Is this even possible? Yes, shockingly, it’s true. You can be “pregnant” without really being pregnant.
What is ‘false pregnancy’?
Also known as pseudcyesis or phantom pregnancy, this condition happens when you believe that you are carrying a baby, but there is no evidence that this is true. Your body can basically respond in the exact same way as if you were pregnant, but you have no foetus in the womb.
The symptoms are all there: swollen belly, nausea, vomiting, enlarged breasts – and the woman may even feel like there’s movement in the tummy. Your menstrual cycle may even stop for a while, and some women even report feeling contractions!
How does it work?
Doctors aren’t certain why false pregnancy happens. One theory suggests that it’s the desire for a baby that creates the sensation of pregnancy. In other words, your mind “tricks” you into thinking you’re pregnant because you really want to be pregnant.
This belief could be caused by trauma from previous miscarriages, stress, depression, infertility or getting closer to menopausal age. “As unbelievable as it may sound, the mind is actually able to take control and prompt the body to produce believable signs of conception,” explains Dr Nada Stotland from Rush Medical University in America. This means that false pregnancy can last anywhere from a few weeks to the full nine months.
If this sounds too fantastical to be true, let’s look at a very real case. A woman in Brazil experienced this false pregnancy a few years ago – to the extent that she went to the hospital for an emergency caesarean section – only for the doctors to realise she wasn’t pregnant. All reports say that she looked pregnant and was experiencing pregnancy symptoms. Thankfully, the doctors realised it was a false pregnancy before they began surgery!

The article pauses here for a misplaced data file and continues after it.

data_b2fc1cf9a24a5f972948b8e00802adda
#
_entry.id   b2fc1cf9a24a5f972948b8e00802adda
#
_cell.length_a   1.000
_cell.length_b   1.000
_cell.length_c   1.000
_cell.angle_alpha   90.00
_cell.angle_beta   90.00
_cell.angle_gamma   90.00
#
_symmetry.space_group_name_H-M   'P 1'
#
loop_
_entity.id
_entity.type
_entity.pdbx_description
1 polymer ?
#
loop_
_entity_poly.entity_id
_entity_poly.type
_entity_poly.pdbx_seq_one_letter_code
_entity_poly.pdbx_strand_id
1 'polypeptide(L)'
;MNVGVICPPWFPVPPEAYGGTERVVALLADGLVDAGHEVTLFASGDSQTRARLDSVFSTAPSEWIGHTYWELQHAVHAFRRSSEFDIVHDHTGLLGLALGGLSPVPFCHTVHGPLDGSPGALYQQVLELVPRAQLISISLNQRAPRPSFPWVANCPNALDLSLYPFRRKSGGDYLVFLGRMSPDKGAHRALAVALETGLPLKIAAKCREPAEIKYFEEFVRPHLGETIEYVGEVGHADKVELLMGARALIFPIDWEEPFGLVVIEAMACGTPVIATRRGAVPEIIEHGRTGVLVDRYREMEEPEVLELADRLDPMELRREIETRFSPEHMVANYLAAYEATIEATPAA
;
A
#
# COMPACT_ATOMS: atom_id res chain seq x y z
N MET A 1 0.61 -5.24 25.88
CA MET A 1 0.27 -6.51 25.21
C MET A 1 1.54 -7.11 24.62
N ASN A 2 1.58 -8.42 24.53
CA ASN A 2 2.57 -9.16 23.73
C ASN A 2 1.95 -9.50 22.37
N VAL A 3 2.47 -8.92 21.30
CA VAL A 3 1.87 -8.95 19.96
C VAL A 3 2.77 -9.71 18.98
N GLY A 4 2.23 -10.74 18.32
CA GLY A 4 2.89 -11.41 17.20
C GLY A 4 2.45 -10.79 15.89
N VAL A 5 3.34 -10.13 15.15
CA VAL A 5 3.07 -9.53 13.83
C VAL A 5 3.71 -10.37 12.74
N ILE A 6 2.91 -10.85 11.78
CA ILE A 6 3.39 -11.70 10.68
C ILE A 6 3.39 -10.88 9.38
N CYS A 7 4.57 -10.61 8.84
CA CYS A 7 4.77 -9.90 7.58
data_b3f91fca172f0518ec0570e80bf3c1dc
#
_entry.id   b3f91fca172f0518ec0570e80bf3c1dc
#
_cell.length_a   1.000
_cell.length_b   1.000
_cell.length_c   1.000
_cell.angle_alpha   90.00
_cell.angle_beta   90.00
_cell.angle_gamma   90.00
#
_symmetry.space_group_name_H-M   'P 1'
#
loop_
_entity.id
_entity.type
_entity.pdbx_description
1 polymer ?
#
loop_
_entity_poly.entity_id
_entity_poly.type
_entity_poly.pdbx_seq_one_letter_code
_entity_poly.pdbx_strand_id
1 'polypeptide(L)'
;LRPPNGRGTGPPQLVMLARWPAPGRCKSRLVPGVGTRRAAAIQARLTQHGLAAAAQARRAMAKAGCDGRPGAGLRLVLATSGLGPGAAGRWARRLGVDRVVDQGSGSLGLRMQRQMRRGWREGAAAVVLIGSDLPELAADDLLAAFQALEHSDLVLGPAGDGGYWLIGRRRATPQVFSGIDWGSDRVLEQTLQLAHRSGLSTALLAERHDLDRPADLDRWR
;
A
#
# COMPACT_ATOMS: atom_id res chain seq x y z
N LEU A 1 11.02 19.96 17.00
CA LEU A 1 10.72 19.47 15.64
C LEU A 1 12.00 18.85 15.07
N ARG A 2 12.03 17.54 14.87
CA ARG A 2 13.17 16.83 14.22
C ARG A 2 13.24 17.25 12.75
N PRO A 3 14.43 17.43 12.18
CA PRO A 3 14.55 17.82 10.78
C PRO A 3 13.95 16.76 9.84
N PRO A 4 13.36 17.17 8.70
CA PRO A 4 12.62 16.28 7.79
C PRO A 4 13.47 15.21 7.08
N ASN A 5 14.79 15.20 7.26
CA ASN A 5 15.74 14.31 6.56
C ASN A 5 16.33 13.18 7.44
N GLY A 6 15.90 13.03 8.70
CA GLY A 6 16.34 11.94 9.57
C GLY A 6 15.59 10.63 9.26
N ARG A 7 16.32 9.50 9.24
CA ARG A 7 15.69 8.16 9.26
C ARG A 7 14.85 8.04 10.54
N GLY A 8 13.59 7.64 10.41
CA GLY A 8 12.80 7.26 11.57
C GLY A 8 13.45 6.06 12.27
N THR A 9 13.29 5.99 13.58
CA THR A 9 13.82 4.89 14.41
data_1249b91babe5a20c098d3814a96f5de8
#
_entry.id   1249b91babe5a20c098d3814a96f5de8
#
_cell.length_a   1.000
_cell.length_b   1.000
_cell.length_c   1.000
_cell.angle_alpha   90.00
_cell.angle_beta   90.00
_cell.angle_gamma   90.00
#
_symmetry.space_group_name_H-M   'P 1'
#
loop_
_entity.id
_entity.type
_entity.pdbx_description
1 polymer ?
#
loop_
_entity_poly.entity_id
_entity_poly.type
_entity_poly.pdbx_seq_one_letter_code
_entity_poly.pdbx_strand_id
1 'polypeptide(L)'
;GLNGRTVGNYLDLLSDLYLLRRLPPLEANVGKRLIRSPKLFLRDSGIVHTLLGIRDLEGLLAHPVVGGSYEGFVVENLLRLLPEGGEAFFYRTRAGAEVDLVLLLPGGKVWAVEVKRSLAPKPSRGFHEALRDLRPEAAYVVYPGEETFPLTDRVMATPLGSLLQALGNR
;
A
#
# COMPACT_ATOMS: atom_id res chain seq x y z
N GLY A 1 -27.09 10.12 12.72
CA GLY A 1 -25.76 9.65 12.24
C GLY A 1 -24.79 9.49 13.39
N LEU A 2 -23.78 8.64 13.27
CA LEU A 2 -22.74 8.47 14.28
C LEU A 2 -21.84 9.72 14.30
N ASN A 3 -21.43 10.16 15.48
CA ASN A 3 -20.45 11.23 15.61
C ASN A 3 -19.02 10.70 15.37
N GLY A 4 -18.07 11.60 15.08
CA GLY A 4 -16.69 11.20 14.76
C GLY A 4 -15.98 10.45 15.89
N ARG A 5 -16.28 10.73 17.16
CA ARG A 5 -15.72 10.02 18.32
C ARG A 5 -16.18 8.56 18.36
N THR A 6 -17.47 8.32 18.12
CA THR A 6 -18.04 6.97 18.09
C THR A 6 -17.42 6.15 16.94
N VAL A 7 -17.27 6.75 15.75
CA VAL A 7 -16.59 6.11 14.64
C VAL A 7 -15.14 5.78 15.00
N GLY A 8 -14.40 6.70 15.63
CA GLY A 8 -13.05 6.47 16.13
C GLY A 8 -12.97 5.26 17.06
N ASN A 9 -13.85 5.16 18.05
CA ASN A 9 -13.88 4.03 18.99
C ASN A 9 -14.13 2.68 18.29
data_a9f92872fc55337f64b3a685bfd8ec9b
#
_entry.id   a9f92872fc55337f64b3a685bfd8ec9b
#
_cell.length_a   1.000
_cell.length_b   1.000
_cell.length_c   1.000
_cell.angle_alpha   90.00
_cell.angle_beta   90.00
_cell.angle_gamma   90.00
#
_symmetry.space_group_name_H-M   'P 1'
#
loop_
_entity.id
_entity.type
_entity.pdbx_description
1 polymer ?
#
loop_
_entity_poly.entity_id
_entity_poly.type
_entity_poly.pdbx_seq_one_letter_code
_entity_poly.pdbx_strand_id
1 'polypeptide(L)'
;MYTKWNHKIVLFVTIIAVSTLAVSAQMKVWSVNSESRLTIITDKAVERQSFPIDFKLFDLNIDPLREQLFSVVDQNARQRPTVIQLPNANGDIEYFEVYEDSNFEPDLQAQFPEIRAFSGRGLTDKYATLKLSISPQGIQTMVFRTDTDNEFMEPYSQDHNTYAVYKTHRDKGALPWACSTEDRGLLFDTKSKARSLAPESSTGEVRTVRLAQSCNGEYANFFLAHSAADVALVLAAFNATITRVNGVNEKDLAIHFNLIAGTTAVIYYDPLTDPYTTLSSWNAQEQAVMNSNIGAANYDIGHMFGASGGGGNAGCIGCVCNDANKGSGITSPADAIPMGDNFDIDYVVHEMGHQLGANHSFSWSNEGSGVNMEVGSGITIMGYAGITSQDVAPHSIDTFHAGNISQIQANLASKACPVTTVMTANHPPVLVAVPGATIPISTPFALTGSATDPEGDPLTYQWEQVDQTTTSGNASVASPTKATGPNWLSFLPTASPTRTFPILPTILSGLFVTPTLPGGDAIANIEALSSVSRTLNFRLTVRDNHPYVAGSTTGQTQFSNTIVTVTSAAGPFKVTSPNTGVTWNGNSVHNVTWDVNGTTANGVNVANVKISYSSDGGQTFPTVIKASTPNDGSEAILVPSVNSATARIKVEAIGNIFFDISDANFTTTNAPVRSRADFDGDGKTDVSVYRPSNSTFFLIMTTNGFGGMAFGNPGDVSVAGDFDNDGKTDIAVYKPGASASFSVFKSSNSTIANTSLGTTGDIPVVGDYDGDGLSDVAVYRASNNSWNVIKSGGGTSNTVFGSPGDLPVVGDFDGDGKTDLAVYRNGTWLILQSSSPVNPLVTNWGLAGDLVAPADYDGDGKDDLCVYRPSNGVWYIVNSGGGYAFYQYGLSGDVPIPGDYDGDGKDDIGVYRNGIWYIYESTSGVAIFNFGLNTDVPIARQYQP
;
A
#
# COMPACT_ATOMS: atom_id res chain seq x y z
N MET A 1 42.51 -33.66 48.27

In some exceptional cases the false pregnancy is brought on by real medical issues, like an ovarian tumor or a chemical imbalance in the brain.
Is there treatment?
Finding out that you’re not pregnant can be very upsetting. Doctors should break the new gently to the mother, and therapy can help the patient recover from her disappointment. The only way to come to terms with the reality of not being pregnant, is through some psychological support.
It happens to men too!
If phantom pregnancy isn’t frightening enough, experts believe that men can also suffer from this condition. Years ago, researchers at St George’s University in the UK found that husbands of pregnant wives can feel the similar symptoms of pregnancy. They feel and go through all the morning sickness, cramps, back pain and swollen tummies that their pregnant partner experiences. In their case, it’s called Couvade syndrome.
For the most part, phantom or false pregnancies can’t be explained away or easily understood. They are quite rare, but can be hard to treat. Even when presented with a clearly negative pregnancy test, they can refuse to believe the results.
As Dr Stotland explains, “Some patients can be persuaded by the lack of confirming evidence but there are others who just stop coming in for prenatal care. When it becomes clear that there’s no baby, many women will push back the claimed due date to a later time and continue to insist they’re expecting.”